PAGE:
A Worcester native, John Pagano’s paintings characteristically straddle the line between representation and abstraction. Pagano prefers acrylic paint, a medium associated with vibrant colors and crisp edges. Artists often favor acrylics when seeking a more matte, graphic quality to their work. However, Pagano’s use of the hard-edged acrylic paint combined with his expressive style, simultaneously conveys the appearance of fluid and frozen gestures.

Pagano describes Infatuation (A Place to Go) as an aquatic landscape that emerged organically through recurring shapes, colors and markmaking. He specifically notes the “blooming flower-type shape” seen in the three gray forms with sensuous red and pink outgrowths. According to Pagano, these shapes evolve into “a symbol of an infatuation, an attraction, an invention.” This painting is one of two canvases Pagano created in 2016 with the title Infatuation. Both feature the open, blossoming forms.

Pagano’s Infatuation is on view at the Worcester Art Museum until May 6, 2018.

-Nancy Kathryn Burns, Associate Curator of Prints, Drawings, and Photographs

Thursday, December 7, 2017

Last Defense: The Genius of Japanese Meiji Metalwork

One hundred and fifty years ago samurai arms and armor overnight transformed from symbols of power and prestige of the samurai warrior class to nostalgic curios.  With the start of the Meiji revolution in 1868, power effectively transferred from the samurai class to the emperor.  In the arts, the decline of the samurai class most directly affected metalworkers who had to innovate and rescale their skills from making tour de force works of combat and defense to fine decorative works for the new flourishing export market as well as the court.  Instead of working for a samurai lord who would demand the best work regardless of cost, metalworkers and armorers had to appeal to a new clientele that desired quality as well as value for their money.  Last Defense: The Genius of Japanese Meiji Metalwork celebrates the ingenuity and creativity of the last generation of classically trained metalmakers during this rapid period of transition from the late 19th century into the new modern age.

Metalworking training in the previous Edo period (1603-1868) would start from an early age completing years of menial chores in the atelier of a master metalworker before receiving any substantial instruction.  Eventually, the successful apprentice would be adopted into the master’s family and then establish his own workshop to carry on their tradition of making.  Based on this strong foundation of Edo period craftsmanship, elite armorers such as the dominant four centuries-old Myochin family adapted their skills in remarkable ways.

Samurai arms and armor forms and techniques became inspiration for decorative artworks, such as an incense burner in the shape of a miniaturized helmet and a finely articulated dragon on view in the current exhibition.  As the new markets could not discern cheap imitations from fine works, however, master metalworkers had to lower their standards or shut down.  By the 1940s such outstanding mastery and splendor in metal making was rarely ever seen again.

-Vivian Li, Assistant Curator of Asian Art

Monday, October 23, 2017

Armor Invasion!

Suit of armor on display in the Renaissance galleries The next time you visit our Renaissance painting galleries you will notice some dramatic changes. We have started integrating suits of armor into the galleries, getting more of the Higgins Armory collection on view for our visitors. As curator at the Armory for 15 years, I was often frustrated that I could never show the suits of armor in connection with other kinds of objects of the period. The limitations of a small museum also meant that I was never able to put significant resources into how the armor was displayed. So I’m pretty thrilled by the new installation—these armors have never looked better. We put a lot of effort into helping visitors get a feel for how they actually looked on a human being, and seeing them in relation to other artworks of the period helps put them into their proper setting. So come see some star suits from the Higgins Collection, now in their “natural habitat” for the very first time in centuries!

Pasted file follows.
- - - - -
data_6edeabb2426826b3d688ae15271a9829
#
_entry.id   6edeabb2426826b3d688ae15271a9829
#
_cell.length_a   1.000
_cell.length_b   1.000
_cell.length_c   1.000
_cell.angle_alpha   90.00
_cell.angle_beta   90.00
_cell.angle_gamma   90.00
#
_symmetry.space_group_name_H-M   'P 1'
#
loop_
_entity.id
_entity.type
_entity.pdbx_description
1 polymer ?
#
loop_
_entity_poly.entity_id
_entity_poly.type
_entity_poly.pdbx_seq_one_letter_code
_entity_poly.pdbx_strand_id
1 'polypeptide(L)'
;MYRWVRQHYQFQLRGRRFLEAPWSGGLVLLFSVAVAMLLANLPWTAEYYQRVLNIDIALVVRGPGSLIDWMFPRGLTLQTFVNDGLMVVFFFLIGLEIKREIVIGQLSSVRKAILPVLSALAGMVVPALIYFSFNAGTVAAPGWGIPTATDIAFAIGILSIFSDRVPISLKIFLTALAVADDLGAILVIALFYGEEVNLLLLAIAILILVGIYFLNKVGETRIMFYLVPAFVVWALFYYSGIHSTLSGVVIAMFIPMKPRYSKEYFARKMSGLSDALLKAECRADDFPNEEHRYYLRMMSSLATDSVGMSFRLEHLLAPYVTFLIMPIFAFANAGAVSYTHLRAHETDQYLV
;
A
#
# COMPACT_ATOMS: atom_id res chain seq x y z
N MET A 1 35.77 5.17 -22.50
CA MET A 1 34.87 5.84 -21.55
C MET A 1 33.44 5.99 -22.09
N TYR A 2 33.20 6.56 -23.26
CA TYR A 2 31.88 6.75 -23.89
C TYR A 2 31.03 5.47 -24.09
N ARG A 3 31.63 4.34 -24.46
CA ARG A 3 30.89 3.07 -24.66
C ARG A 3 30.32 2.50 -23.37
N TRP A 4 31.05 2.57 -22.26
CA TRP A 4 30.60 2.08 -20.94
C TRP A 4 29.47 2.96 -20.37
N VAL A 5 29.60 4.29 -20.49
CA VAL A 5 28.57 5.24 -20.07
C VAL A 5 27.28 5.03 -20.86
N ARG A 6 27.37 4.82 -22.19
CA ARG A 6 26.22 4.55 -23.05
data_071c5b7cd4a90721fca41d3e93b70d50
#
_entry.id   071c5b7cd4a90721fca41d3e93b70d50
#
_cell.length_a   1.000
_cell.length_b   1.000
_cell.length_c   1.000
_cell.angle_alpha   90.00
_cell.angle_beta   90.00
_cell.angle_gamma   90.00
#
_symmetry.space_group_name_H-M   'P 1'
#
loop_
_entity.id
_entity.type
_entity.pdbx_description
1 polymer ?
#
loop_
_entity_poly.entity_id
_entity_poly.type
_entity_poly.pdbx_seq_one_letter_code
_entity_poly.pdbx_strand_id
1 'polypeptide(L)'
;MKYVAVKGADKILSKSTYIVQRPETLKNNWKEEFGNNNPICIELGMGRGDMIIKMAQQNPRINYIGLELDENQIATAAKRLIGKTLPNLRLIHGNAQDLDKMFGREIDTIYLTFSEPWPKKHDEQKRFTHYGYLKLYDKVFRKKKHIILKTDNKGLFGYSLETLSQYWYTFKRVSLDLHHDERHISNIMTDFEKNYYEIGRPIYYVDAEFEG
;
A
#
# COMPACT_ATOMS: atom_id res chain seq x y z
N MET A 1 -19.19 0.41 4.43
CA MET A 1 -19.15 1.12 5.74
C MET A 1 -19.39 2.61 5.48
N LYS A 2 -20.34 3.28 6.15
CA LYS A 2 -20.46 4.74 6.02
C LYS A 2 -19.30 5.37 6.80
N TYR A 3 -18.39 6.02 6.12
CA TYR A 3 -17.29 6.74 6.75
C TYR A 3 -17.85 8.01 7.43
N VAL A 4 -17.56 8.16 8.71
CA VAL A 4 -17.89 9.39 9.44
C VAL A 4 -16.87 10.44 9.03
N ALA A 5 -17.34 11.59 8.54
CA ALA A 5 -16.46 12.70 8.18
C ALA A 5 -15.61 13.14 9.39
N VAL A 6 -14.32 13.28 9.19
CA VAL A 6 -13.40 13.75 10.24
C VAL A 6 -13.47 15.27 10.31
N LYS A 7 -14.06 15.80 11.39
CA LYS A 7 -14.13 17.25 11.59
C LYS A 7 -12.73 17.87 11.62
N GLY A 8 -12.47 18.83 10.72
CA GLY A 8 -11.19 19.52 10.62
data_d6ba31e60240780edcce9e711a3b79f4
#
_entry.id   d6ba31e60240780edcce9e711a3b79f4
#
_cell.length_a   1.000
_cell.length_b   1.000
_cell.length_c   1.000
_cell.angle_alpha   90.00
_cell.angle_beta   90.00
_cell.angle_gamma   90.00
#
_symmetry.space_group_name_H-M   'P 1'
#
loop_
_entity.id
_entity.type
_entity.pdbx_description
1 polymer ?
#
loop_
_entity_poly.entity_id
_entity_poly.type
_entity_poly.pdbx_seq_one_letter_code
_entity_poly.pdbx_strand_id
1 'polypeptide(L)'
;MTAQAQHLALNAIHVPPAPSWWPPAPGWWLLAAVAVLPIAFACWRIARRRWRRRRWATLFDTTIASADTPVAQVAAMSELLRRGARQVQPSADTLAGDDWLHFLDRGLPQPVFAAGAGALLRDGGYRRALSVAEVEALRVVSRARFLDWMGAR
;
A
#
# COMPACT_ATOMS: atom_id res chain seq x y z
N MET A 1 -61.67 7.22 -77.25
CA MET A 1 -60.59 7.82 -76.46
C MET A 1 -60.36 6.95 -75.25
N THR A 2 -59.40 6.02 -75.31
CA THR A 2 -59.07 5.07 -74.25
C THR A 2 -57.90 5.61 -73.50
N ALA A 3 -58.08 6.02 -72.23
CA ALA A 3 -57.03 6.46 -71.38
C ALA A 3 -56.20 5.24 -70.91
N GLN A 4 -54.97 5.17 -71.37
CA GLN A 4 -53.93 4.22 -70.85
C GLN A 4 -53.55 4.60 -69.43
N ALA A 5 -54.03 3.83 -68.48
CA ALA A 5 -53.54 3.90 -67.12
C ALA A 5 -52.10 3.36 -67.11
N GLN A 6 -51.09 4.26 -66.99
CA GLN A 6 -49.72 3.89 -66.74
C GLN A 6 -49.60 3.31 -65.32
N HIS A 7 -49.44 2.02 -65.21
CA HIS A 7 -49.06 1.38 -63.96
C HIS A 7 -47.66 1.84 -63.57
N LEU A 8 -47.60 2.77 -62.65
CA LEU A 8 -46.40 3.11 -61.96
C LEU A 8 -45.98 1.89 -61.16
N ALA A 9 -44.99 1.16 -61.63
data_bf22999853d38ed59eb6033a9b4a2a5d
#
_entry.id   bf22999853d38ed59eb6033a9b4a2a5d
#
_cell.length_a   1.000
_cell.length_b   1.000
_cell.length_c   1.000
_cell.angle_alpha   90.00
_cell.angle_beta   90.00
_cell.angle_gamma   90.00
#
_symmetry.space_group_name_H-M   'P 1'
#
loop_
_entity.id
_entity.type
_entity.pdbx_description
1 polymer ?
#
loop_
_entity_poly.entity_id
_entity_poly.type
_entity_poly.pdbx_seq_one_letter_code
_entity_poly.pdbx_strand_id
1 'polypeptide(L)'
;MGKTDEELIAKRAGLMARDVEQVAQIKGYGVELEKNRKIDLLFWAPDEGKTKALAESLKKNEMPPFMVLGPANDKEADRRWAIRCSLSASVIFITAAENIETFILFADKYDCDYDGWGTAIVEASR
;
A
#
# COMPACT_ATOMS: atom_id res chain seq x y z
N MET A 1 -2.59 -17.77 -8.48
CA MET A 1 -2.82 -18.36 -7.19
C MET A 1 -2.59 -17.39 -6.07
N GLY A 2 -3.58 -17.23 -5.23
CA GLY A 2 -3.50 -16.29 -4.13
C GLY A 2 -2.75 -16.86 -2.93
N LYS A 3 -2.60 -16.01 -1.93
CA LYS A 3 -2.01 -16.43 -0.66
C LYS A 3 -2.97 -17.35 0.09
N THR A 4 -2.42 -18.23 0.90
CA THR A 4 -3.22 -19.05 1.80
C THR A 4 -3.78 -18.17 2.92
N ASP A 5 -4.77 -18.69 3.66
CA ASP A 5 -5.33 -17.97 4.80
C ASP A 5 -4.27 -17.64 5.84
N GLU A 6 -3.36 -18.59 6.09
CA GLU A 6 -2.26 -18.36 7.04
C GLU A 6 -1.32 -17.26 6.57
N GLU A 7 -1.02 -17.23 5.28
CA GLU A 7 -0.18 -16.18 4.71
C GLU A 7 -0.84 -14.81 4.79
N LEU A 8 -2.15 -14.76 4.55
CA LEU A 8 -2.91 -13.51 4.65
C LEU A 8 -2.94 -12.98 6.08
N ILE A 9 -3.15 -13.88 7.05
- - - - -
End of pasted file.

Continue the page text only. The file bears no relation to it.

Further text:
- Jeffrey L. Forgeng, Curator of Arms & Armor and Medieval Art

Monday, September 18, 2017

The WAM Experience - Reflections of a Summer Intern

As a curatorial intern at the Worcester Art Museum I had the opportunity to gain a one-of-a-kind experience behind the scenes of the museum.

I mainly worked on preparing mannequins for four suits of armor and a chain mail shirt for the Renaissance Galleries and Medieval Gallery. Like any other job, this one had its challenges. Dressing the mannequins was the most difficult part. I couldn’t use a sewing machine because the clothing had to be sewn in place on the mannequins. The work was even harder when I had to hold the mannequin up with one hand while sewing its pants with the other! However, the day we went to the storage room and loaded the armor onto the finished mannequins I was rewarded with a glimpse of the completed project. Seeing something I made coming together, and knowing that it will be on display, made me particularly proud, because in my own way I played a significant part in an important project at the museum. A few days later I had the pleasure of seeing one of the suits of armor in its glass case, ready for the public to enjoy it. All the hard work had finally paid off and the obstacles I encountered made me more experienced.

My internship wasn’t just making clothes for the mannequins. I loved taking part in Free Fun Friday, interacting with visitors in the museum’s Medieval Galleries. I was part of the team staffing the medieval cart, helping kids and grownups try on reproduction armor. Through this experience, the visitors were not limited to just looking at objects, they had a chance to feel the material and weight and understand the function of the objects they saw on display.

Throughout my internship I was included in decisionmaking, my opinion was always taken into account and I was always part of a team. The staff were always willing to advise and guide me in the projects I worked on. My internship at the Worcester Art Museum created a solid foundation for my future—thank you to everyone who made it an amazing experience for me.

- Sofia Pitouli, Curatorial Intern